Dizzying Singapore Cityscapes.

Yik Keat Lee’s favorite photographs are the ones that give him what he calls the “flashback effect.”
No matter where in the world he is, he makes pictures before they slip away. Brief recollections can last forever if he’s there to photograph them.
The artist lives in Singapore and is currently serving in the country’s military. He taught himself how to make pictures when he was just sixteen, using a phone.
Since then, he’s honed is skills but remains untamed by the “rules” of photography; at twenty years old, he hasn’t lost that spark of youth.
These days, Lee travels about three to four times each year.

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He thrives most in places that are as unpredictable as he is. He likes Bangkok and Hong Kong because they’re two of the rare places where modernity and tradition collide.
The best stories, he suggests, can be found in the contradictions brought on by metamorphosis.

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That sense of evolution and striving is at the heart of all of Lee’s work.
When asked what inspires him most, he replies simply.
An unquenchable thirst for making beautiful images is far more important than anything that can be taught, and in Lee’s mind, you’re either born with it or you aren’t.
“People who want achieve something so badly they think about it all the time” the artist says, “These are the types of people that inspire me.”
Follow Yik Keat Lee on Instagram
See more wonderful images via Dizzying Cityscapes by an Adventurous 20-Year-Old Photographer – Feature Shoot

Breakfast at the Weekly Market.

© Nguyen Huu Thong. All rights reserved.
The American Experience – 15th Annual Smithsonian.com Photo Contest.
Breakfast at the Weekly Market in northern Vietnam, people come to the weekly market to exchange goods and culture. They usually wake up very early to go to market and have breakfast here.
This photo is the Grand Prize winner of our 15th Annual Photo Contest.
Source: Breakfast at the Weekly Market | Smithsonian Photo Contest | Smithsonian

The No Drugs & No Nukes Restaurant, Guam.

Tamuning Area of Guam
A woman poses for a friend outside the entrance to a Restaurant in the Tamuning area of Guam.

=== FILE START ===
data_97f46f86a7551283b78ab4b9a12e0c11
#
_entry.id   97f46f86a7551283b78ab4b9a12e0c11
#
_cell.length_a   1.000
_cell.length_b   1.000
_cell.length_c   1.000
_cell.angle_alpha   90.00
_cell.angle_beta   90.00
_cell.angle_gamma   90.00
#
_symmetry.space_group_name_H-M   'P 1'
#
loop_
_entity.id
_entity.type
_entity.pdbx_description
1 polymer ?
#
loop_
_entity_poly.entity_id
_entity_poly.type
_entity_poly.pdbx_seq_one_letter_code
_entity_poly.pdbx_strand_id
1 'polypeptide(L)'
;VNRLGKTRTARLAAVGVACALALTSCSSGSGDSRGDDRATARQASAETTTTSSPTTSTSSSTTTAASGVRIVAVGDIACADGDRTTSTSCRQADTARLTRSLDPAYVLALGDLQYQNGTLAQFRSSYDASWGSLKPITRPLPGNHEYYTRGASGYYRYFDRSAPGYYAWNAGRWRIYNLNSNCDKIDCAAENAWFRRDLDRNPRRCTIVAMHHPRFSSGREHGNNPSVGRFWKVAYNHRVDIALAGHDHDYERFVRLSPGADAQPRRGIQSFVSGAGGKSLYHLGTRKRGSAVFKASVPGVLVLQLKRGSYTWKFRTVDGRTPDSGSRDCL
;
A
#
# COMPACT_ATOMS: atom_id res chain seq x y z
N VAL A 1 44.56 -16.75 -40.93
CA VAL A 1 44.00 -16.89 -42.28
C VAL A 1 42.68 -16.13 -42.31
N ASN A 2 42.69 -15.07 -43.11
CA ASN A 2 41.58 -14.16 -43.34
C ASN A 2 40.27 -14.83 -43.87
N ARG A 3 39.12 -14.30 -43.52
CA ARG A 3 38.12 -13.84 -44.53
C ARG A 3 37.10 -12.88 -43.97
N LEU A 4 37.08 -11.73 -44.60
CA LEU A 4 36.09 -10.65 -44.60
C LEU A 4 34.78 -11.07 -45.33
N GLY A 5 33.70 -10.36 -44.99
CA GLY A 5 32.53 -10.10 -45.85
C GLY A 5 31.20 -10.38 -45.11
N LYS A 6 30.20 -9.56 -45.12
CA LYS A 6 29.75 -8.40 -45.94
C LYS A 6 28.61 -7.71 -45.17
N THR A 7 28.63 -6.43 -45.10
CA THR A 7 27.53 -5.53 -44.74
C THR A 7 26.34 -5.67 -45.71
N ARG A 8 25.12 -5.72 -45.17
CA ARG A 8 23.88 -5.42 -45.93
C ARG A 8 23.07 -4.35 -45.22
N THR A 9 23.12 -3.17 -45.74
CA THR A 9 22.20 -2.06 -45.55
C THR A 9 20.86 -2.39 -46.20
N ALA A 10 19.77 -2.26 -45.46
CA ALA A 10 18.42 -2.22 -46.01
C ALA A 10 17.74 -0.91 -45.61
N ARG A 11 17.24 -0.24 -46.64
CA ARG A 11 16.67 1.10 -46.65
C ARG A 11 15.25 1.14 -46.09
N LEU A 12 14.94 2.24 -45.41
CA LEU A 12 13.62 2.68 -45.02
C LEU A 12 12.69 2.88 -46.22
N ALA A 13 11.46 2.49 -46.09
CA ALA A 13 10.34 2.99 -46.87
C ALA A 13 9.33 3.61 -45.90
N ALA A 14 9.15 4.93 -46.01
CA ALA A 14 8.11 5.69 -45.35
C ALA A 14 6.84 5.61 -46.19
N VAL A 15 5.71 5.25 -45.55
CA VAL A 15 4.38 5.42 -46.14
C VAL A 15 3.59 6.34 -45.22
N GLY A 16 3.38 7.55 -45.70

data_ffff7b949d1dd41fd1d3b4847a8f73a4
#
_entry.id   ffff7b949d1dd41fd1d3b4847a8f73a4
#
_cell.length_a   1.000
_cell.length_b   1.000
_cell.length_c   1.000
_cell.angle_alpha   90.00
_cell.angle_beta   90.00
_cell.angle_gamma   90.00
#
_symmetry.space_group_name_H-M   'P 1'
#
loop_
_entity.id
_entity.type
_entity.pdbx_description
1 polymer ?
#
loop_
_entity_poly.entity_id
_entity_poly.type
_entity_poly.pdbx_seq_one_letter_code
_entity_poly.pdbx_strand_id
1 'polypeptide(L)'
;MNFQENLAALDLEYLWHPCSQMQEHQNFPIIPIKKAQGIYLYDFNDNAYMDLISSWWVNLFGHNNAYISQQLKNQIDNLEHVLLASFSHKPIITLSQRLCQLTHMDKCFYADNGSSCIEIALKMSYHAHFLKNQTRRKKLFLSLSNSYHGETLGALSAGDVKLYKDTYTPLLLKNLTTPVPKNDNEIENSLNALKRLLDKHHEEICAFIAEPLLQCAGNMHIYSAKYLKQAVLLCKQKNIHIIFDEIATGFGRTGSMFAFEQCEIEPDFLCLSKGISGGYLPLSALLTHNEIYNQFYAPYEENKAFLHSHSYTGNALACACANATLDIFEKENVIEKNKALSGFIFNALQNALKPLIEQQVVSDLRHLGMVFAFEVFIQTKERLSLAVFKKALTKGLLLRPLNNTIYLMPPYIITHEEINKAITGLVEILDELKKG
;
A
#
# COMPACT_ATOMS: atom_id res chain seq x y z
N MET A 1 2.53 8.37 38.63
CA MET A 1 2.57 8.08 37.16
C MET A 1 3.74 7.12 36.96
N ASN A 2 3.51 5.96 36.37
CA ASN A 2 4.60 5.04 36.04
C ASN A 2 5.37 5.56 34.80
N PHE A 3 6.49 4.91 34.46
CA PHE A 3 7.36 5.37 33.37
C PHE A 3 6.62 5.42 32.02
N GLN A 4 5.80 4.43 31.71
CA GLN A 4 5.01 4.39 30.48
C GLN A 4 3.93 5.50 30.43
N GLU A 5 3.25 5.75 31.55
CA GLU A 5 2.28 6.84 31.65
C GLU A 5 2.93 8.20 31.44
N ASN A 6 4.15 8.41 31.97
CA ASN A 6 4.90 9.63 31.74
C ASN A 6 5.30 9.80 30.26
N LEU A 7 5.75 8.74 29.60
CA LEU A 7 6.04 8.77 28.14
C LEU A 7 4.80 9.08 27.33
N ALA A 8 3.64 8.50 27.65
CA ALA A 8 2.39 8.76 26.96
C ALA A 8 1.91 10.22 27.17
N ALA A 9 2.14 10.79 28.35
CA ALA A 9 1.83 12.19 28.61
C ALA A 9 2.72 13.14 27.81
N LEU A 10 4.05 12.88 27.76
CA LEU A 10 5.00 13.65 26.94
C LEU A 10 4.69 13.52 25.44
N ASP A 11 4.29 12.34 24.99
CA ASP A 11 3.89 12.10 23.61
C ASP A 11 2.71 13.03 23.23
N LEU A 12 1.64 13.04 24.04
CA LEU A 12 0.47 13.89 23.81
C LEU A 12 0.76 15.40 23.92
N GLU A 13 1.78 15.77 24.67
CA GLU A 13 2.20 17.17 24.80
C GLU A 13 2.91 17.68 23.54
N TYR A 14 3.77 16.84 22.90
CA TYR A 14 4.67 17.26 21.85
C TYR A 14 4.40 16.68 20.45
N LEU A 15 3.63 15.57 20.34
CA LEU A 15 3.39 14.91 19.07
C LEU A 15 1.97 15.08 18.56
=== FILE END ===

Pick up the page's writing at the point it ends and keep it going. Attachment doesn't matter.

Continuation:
Guam is a territory of the United States situated in Micronesia in the western Pacific Ocean.
The capital city of Guam is Hagåtña and the most populous city is Dededo. The inhabitants of Guam are called Guamanians, and they are American citizens by birth. Indigenous Guamanians are the Chamorros, who are related to other Austronesian natives to the west in the Philippines and Taiwan.
In 2016, 162,742 people resided on Guam.
Since the 1960s, the economy has been supported by two industries: tourism and the United States Armed Forces.
Photograph: Ed Jones/AFP/Getty Images
Source: The 20 photographs of the week | Art and design | The Guardian

The Buffy Fish Owl by Mukherjee.

Buffy fish owls are found from South Burma and central India to the south east and east of Cambodia, Laos and Vietnam peninsula, Thailand, the Malay Peninsula, the Riau Archipelago, Sumatra Brunei, Cocos Islands, Indonesia down to Java, Bali and Borneo.
Image Credit: Photograph by Partha Mukherjee.
Source: Top 25 Wild Bird Photographs of the Week #77 – National Geographic Society (blogs)

Naughty Elephants at Play.

Ayutthaya, Thailand
Tourists on a tuktuk (small 3 wheeled tourist bus) are sprayed with water by elephants during a preview of the Songkran Festival, also known as the water festival, at the world heritage park.
Image Credit: Photograph by Sakchai Lalit/AP.
See more Images via Best photos of the day: an election photocall and a naughty elephant | News | The Guardian

Face to Face in a River in Borneo.

“Face to Face in a River in Borneo.”
While looking for wild orangutans in Tanjung Puting National Park, Indonesia, we witnessed the amazing sight of this huge male crossing a river, despite the fact there were crocodiles in the river.
Rapid growth of palm oil farming has depleted their habitat, and when pushed to the edge, these intelligent creatures have learned to adapt to the changing landscape,
This is proof, considering orangutans hate water and never venture into rivers.
I got five feet deep into the river to get this perspective.
Image Credit: Photograph by © Jayaprakash Joghee Bojan / 2017 National Geographic Nature Photographer of the Year
Source: 2017 National Geographic Nature Photographer of the Year Contest – The Atlantic